From 'The Times' of 16 December 1797:-
'Sir Henry St. John Mildmay, Bart, a few days since, met with the following extraordinary
accident at his seat in Hampshire: returning from a hard chace [sic] with his horse, Telegraph,
(which he bought of Lord Villiers for 600 guineas) he dismounted, and told his groom he thought 
he might venture to pat him, and accordingly put his right hand towards his neck, when the
horse seized it in his mouth, and held it there for more than a minute, in despite of all the
endeavours of two grooms to disengage it. The consequence was, that Sir Henry was
compelled to suffer an amputation of all of his fingers from that hand in the course of the day.'
Sir Henry St.John Carew St.John-Mildmay, 4th baronet [GB 1772]
Sir Henry committed suicide in January 1848. The following report on the subsequent inquest
appeared in 'The Morning Chronicle' of 19 January 1848:-
'An inquest was held this morning by Mr. Wakley, M.P., at the Bedford Arms, Pont-street, 
Cadogan-place, Chelsea, on the body of Sir Henry St.John Mildmay, Bart., aged 62 [sic], who
committed suicide on Monday morning last, under the following circumstances:-
'Thomas Tremier, valet to deceased, proved finding him dead in bed at 1/4 to six on Monday
morning last, having called him at 5 by his own request. Witness put out deceased's clothes
for him, as they were about going into the country. At half-past 5, witness returned to
deceased's bed-room, when he asked for his box, which witness gave him, and then left the
room. At twenty minutes to 6, witness went to see if deceased was up, when he looked very
strangely at him, and said something witness could not understand. He did not speak in his
usual way. Witness was about to take the box away, but at deceased's request he left [it]
on the bed, and went down stairs; and in about three minutes heard a noise in the room, like
that caused by the falling of table. In two minutes he returned to deceased's room, and found
him still in bed, with a pistol in both hands. He was quite dead. Witness called the landlord,
and then went for a surgeon, Mr. Tirann, who came immediately. His services were useless.
'By the Coroner: I do not know where the deceased had obtained the pistol. He had no pistol
case, and did not keep powder or bullets. Lived with deceased for seven years, and noticed a
strange alteration in his manner for three days previously to his death. He gave his orders in a
strange way. On Saturday evening he appeared very low, and said he had met with an 
accident - broken the shaft of his brougham. He said he wished particularly to go into Hampshire
on the following day to join his brother on a shooting excursion. Six weeks ago he was seriously
indisposed, complained of his head, and passed sleepless nights. Knew of nothing to annoy him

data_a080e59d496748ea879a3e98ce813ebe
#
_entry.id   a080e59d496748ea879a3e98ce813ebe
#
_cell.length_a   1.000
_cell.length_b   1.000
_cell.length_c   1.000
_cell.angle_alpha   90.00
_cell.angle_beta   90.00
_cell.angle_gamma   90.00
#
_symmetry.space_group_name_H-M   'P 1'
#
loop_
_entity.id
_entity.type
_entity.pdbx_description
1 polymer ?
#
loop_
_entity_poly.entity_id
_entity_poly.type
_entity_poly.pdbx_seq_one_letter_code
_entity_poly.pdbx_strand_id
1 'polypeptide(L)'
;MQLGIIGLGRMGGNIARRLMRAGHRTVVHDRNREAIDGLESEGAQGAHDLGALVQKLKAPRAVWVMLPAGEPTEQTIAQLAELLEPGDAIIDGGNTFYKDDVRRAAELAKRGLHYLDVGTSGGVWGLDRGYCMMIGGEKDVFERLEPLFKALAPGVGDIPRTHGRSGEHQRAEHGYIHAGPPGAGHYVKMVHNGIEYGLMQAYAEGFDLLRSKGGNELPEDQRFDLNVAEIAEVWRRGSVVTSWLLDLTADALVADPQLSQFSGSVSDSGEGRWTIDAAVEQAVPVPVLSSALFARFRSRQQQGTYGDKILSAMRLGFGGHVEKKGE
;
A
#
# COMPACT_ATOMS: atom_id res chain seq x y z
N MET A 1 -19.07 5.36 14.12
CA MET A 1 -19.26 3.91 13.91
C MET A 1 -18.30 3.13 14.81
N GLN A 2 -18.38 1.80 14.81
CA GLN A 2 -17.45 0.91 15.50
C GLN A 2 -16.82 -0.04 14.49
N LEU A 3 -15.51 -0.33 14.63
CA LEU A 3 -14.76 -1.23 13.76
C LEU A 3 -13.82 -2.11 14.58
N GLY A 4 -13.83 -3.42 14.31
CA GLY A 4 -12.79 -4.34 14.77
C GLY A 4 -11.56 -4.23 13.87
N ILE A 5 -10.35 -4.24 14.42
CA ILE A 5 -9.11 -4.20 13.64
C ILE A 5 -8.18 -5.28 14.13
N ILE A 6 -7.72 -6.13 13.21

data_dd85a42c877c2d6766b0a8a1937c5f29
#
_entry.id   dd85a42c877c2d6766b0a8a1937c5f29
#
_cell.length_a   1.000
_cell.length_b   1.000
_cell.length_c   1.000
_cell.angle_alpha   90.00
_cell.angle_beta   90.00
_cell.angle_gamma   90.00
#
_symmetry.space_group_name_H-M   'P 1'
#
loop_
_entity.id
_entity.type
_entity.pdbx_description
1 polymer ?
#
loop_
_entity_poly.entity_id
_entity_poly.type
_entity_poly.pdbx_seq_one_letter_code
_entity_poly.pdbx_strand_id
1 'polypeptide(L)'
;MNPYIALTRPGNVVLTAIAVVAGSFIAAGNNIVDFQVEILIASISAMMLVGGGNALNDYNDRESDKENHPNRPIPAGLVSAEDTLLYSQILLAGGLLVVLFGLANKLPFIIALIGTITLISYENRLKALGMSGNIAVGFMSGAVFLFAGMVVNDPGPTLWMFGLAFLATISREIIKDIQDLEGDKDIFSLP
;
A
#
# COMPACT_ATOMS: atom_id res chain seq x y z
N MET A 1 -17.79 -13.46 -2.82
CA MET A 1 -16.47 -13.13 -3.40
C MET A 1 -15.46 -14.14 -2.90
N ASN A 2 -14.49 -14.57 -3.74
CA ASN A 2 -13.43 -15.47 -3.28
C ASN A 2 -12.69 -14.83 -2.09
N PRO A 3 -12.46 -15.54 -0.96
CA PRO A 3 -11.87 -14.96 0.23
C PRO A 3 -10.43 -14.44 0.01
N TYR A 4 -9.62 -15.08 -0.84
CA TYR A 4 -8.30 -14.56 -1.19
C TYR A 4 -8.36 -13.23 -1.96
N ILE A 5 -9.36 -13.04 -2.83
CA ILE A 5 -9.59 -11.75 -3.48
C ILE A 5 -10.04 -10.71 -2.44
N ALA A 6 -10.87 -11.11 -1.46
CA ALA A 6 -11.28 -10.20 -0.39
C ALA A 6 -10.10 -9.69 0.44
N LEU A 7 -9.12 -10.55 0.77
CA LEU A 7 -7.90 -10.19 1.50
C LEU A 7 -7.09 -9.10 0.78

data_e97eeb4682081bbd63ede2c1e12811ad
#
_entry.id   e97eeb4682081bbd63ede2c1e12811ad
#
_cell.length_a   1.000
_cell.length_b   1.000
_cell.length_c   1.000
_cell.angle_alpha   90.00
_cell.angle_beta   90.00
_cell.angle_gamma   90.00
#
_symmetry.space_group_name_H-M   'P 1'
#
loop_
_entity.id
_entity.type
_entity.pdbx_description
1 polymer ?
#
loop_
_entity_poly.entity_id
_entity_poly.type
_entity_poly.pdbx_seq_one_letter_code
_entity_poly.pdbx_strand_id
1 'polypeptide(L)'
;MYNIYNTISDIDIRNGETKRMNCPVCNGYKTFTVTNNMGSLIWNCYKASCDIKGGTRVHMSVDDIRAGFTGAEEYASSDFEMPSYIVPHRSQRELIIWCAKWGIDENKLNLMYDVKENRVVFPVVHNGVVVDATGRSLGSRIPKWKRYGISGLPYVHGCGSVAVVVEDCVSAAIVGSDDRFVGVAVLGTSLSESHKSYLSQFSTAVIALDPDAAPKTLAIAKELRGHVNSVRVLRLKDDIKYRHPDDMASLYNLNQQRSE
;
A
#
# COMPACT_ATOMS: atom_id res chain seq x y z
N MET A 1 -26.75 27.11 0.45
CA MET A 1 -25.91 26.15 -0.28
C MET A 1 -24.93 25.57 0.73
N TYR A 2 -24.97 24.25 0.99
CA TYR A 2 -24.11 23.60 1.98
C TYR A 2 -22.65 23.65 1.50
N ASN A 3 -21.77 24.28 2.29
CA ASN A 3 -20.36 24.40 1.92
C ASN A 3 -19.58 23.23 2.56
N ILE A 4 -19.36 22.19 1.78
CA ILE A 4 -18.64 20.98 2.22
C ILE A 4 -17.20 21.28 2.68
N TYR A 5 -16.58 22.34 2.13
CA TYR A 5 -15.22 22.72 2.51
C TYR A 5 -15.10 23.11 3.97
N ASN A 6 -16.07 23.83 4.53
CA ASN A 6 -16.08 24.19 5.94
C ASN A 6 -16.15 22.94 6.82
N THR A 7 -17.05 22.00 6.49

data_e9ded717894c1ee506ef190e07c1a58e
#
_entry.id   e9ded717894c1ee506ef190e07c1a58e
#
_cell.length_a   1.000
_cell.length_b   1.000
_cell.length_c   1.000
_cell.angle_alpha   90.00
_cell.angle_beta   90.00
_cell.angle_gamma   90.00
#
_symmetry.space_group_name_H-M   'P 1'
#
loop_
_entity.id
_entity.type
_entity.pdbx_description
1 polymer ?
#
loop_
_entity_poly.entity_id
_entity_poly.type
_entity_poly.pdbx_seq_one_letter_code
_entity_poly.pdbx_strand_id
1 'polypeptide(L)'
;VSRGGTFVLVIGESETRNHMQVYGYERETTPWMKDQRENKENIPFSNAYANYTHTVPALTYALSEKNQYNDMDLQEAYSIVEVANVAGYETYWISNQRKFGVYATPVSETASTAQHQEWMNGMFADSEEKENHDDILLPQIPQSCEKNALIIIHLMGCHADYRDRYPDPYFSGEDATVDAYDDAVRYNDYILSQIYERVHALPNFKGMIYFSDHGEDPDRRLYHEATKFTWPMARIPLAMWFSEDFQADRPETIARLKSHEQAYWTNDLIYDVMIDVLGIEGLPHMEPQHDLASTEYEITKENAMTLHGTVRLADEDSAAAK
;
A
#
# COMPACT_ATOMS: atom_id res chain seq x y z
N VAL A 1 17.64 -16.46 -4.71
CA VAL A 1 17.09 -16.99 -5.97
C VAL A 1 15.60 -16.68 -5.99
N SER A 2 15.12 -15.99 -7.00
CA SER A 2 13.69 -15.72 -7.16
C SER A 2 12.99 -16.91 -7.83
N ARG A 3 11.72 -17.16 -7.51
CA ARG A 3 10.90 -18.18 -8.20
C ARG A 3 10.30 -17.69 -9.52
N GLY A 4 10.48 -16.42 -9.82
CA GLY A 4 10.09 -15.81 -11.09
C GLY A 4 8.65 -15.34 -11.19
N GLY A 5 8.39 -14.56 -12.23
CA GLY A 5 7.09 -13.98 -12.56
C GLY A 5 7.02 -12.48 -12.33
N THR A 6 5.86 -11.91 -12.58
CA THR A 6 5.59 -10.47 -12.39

particularly. No letter or scrap of paper had been found addressed by Sir Henry to anybody.
'Deceased's coachman and landlord were examined, and merely said that they had observed
lately a slight change in his manner.
'Mr. Augustus Warren, solicitor to deceased, said he saw him on Sunday evening, when he
appeared in a most undetermined state relative to pecuniary embarrassments, which, he said,
he was quite sure he could not face. He feared being arrested, or taken in execution on 
Monday, and said he had better be out of the world. Witness believed he hardly knew what he
was doing. His judgment was not in a sound state.
'Mr. Thorne, deceased's medical adviser, said that about a month ago he was labouring under
great depression of mind.
'Verdict, "Temporary Insanity."
Sir Henry Gerald St.John-Mildmay, 9th baronet [GB 1772]
 "The Times" of 10 November 1949:-
'Sir Henry St.John-Mildmay, 9th baronet, was killed in a motor car accident near Kampala,
Uganda, on Friday [4 November] at the age of 23, according to a message from our
Kampala Correspondent. He was the only son of Captain Sir Anthony St.John-Mildmay,
the eighth baronet, and was educated at Eton. He was gazetted a lieutenant in the
Grenadier Guards in 1945 and served with them in the occupation forces in Germany. About
a year ago he went to Uganda, where he was employed by a firm of estate agents. The
heir to the baronetcy is his kinsman the Rev. Aubrey Neville St.John-Mildmay, a descendant
of the second son of the third baronet.'
Sir Frank Bernard Sanderson, 1st baronet
Sir Frank made a valiant, but ultimately unsuccessful, attempt to rescue a child who had fallen
into a stream, as described in an article in 'The Irish Times' of 11 October 1927:-
'Alfred Reginald Tillstone, of Spring Gardens, Lewes, was drowned in a stream at Lewes 
yesterday afternoon. Sir Frank Sanderson, Bart., M.P., who lives at Lewes, was attracted by
the cries of the mother, and dived, fully dressed, into the water and brought the boy to land.
While artificial respiration was being applied he ran to telephone for the police and a doctor, and
afterwards lent his car to take the boy to hospital, but all efforts at revival were unavailing.
"The spot where the child fell in," said Sir Frank Sanderson, "was near to some fields which 
adjoin my estate. I was out walking when I saw a woman on the bank of the stream waving 
frantically and pointing to something floating on the water. I ran towards her, and she cried: 
"My child, my child!" I then saw the poor little child floating downstream. I immediately plunged 
in and brought him to the bankside.
"I left the boy with his mother and gave her instructions how to try and revive him, while I
dashed for the police and a doctor, whom I summoned by telephone. I then had my car brought
out and took the child to hospital. All efforts to revive him were in vain.
"He had been playing with a little friend by the side of the stream and had accidentally fallen in.